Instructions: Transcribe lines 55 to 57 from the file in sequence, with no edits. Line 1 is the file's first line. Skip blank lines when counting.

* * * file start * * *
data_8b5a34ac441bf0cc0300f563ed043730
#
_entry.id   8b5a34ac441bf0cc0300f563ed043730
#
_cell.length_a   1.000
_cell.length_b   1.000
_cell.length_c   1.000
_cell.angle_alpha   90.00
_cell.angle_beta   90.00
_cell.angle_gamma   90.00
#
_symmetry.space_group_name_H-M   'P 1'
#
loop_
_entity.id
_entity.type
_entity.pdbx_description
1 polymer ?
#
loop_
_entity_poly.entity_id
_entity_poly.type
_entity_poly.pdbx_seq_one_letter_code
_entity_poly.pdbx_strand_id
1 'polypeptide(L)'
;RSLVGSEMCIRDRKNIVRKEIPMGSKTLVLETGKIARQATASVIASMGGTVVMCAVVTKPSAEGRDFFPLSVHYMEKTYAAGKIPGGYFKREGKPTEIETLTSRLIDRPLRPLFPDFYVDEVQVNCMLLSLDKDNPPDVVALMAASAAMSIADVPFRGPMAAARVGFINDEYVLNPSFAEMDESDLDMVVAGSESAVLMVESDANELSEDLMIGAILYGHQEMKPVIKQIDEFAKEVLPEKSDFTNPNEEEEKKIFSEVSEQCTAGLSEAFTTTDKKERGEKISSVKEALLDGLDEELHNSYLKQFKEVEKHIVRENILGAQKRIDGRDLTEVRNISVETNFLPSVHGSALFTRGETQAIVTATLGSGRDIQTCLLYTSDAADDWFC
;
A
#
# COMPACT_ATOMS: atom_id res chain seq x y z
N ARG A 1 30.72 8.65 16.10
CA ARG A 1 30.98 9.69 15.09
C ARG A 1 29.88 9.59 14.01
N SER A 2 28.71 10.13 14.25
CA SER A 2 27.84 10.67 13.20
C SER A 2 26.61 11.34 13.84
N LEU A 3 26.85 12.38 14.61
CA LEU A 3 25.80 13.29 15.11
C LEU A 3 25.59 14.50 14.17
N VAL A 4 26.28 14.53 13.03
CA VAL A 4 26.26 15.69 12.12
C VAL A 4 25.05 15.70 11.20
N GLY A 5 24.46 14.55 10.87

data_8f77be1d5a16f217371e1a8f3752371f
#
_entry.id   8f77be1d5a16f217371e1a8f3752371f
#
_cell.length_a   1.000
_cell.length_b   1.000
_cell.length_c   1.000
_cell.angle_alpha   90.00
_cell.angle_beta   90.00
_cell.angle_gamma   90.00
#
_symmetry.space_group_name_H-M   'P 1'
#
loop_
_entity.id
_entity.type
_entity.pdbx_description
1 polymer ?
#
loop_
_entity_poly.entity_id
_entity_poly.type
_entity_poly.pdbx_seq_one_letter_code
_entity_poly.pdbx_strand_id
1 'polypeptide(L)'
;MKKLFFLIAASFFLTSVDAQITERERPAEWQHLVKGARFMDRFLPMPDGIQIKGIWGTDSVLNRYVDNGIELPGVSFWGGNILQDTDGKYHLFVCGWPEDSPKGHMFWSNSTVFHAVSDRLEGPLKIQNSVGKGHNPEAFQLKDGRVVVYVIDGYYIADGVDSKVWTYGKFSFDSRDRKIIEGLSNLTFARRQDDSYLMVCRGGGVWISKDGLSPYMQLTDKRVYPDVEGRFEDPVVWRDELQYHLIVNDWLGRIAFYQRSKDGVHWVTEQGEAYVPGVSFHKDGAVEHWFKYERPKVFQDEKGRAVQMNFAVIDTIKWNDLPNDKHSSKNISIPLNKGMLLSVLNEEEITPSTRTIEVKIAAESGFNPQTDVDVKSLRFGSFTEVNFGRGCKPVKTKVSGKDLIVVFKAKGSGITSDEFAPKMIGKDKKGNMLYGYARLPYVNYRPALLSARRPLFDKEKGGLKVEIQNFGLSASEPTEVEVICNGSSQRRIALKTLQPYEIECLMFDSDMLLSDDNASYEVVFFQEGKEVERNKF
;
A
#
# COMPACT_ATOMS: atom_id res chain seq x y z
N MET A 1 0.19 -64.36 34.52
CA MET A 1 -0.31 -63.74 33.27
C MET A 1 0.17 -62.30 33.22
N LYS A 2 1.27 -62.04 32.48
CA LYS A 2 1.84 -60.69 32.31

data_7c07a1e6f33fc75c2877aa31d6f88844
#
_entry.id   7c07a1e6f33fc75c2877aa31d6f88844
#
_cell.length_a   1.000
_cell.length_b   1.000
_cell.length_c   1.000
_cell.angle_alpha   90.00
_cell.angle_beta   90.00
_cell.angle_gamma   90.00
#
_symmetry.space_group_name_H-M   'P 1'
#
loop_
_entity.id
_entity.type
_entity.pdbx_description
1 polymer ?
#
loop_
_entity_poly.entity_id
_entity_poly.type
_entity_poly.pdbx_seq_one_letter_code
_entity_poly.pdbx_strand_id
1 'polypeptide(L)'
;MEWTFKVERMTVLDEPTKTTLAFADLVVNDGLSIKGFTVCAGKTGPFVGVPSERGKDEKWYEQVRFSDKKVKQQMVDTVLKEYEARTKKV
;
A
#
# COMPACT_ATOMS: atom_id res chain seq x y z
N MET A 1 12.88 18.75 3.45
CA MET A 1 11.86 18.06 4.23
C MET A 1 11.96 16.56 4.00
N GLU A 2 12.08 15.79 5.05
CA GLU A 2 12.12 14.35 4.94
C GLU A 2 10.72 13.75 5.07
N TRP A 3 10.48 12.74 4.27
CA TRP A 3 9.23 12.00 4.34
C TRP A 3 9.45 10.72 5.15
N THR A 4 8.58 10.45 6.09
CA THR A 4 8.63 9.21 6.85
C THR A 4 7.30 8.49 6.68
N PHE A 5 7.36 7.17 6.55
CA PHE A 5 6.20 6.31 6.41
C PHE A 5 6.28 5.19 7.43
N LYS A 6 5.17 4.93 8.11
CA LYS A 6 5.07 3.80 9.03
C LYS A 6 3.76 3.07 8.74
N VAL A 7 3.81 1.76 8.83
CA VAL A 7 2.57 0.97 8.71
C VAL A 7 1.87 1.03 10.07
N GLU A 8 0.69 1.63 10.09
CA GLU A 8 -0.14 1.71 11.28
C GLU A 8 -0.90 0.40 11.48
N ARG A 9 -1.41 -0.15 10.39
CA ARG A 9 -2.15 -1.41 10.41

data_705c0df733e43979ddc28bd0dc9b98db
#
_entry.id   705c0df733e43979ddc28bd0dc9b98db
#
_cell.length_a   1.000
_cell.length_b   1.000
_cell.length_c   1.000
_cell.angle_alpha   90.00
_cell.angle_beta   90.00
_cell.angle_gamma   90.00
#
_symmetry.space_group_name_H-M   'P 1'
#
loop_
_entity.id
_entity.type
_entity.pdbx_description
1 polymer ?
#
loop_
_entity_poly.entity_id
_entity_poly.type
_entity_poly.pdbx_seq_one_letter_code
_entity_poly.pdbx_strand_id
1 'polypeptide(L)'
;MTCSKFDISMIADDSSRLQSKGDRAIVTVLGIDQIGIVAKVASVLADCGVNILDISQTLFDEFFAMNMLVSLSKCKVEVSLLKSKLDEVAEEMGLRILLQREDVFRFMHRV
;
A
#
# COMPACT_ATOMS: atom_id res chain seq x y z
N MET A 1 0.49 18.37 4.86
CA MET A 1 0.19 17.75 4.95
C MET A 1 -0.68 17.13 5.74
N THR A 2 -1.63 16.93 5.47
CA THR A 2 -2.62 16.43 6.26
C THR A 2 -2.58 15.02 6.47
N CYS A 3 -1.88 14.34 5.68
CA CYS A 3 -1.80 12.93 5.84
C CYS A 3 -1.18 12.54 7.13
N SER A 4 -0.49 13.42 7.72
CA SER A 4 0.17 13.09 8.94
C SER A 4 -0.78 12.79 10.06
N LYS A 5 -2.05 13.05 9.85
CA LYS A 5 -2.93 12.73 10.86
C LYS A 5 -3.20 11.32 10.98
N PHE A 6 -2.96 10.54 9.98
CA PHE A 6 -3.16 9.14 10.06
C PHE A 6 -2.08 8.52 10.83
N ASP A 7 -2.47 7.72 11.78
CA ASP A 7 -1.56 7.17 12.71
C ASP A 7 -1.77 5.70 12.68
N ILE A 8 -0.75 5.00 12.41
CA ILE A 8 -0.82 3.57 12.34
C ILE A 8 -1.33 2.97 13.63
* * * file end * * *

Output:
_symmetry.space_group_name_H-M   'P 1'
#
loop_